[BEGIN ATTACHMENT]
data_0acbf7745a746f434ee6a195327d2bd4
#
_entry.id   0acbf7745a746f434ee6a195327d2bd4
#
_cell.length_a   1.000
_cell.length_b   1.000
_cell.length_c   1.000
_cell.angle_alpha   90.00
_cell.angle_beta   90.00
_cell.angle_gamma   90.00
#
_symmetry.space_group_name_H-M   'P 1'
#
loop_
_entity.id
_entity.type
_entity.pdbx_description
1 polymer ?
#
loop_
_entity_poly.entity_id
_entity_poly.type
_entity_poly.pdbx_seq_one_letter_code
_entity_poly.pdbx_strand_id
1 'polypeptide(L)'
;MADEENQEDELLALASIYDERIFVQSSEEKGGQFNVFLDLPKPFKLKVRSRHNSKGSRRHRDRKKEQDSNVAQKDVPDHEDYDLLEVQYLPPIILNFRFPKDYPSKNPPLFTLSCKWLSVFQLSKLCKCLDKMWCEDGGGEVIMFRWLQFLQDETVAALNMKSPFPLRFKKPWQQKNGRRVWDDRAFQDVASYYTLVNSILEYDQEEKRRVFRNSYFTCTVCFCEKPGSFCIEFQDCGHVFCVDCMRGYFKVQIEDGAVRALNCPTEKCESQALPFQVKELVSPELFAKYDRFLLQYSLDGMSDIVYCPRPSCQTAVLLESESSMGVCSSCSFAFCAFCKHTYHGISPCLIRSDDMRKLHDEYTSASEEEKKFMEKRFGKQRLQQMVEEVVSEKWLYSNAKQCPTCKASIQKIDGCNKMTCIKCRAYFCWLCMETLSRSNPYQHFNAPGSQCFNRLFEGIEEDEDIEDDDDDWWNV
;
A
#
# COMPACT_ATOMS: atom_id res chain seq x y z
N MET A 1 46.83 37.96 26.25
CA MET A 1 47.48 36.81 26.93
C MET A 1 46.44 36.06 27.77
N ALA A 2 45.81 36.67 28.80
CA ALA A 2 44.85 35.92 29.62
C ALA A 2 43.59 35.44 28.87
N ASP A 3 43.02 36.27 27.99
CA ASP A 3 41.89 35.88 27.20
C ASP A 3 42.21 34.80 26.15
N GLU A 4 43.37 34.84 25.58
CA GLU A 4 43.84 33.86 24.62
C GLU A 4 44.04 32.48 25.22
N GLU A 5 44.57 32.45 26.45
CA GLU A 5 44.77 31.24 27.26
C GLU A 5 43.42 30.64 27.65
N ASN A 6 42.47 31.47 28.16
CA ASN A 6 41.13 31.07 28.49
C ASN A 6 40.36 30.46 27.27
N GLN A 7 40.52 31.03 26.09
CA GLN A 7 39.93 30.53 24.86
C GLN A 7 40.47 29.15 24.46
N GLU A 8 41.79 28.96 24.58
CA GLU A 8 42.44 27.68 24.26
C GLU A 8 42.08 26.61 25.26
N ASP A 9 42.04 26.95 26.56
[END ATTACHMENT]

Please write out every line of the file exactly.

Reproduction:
data_0acbf7745a746f434ee6a195327d2bd4
#
_entry.id   0acbf7745a746f434ee6a195327d2bd4
#
_cell.length_a   1.000
_cell.length_b   1.000
_cell.length_c   1.000
_cell.angle_alpha   90.00
_cell.angle_beta   90.00
_cell.angle_gamma   90.00
#
_symmetry.space_group_name_H-M   'P 1'
#
loop_
_entity.id
_entity.type
_entity.pdbx_description
1 polymer ?
#
loop_
_entity_poly.entity_id
_entity_poly.type
_entity_poly.pdbx_seq_one_letter_code
_entity_poly.pdbx_strand_id
1 'polypeptide(L)'
;MADEENQEDELLALASIYDERIFVQSSEEKGGQFNVFLDLPKPFKLKVRSRHNSKGSRRHRDRKKEQDSNVAQKDVPDHEDYDLLEVQYLPPIILNFRFPKDYPSKNPPLFTLSCKWLSVFQLSKLCKCLDKMWCEDGGGEVIMFRWLQFLQDETVAALNMKSPFPLRFKKPWQQKNGRRVWDDRAFQDVASYYTLVNSILEYDQEEKRRVFRNSYFTCTVCFCEKPGSFCIEFQDCGHVFCVDCMRGYFKVQIEDGAVRALNCPTEKCESQALPFQVKELVSPELFAKYDRFLLQYSLDGMSDIVYCPRPSCQTAVLLESESSMGVCSSCSFAFCAFCKHTYHGISPCLIRSDDMRKLHDEYTSASEEEKKFMEKRFGKQRLQQMVEEVVSEKWLYSNAKQCPTCKASIQKIDGCNKMTCIKCRAYFCWLCMETLSRSNPYQHFNAPGSQCFNRLFEGIEEDEDIEDDDDDWWNV
;
A
#
# COMPACT_ATOMS: atom_id res chain seq x y z
N MET A 1 46.83 37.96 26.25
CA MET A 1 47.48 36.81 26.93
C MET A 1 46.44 36.06 27.77
N ALA A 2 45.81 36.67 28.80
CA ALA A 2 44.85 35.92 29.62
C ALA A 2 43.59 35.44 28.87
N ASP A 3 43.02 36.27 27.99
CA ASP A 3 41.89 35.88 27.20
C ASP A 3 42.21 34.80 26.15
N GLU A 4 43.37 34.84 25.58
CA GLU A 4 43.84 33.86 24.62
C GLU A 4 44.04 32.48 25.22
N GLU A 5 44.57 32.45 26.45
CA GLU A 5 44.77 31.24 27.26
C GLU A 5 43.42 30.64 27.65
N ASN A 6 42.47 31.47 28.16
CA ASN A 6 41.13 31.07 28.49
C ASN A 6 40.36 30.46 27.27
N GLN A 7 40.52 31.03 26.09
CA GLN A 7 39.93 30.53 24.86
C GLN A 7 40.47 29.15 24.46
N GLU A 8 41.79 28.96 24.58
CA GLU A 8 42.44 27.68 24.26
C GLU A 8 42.08 26.61 25.26
N ASP A 9 42.04 26.95 26.56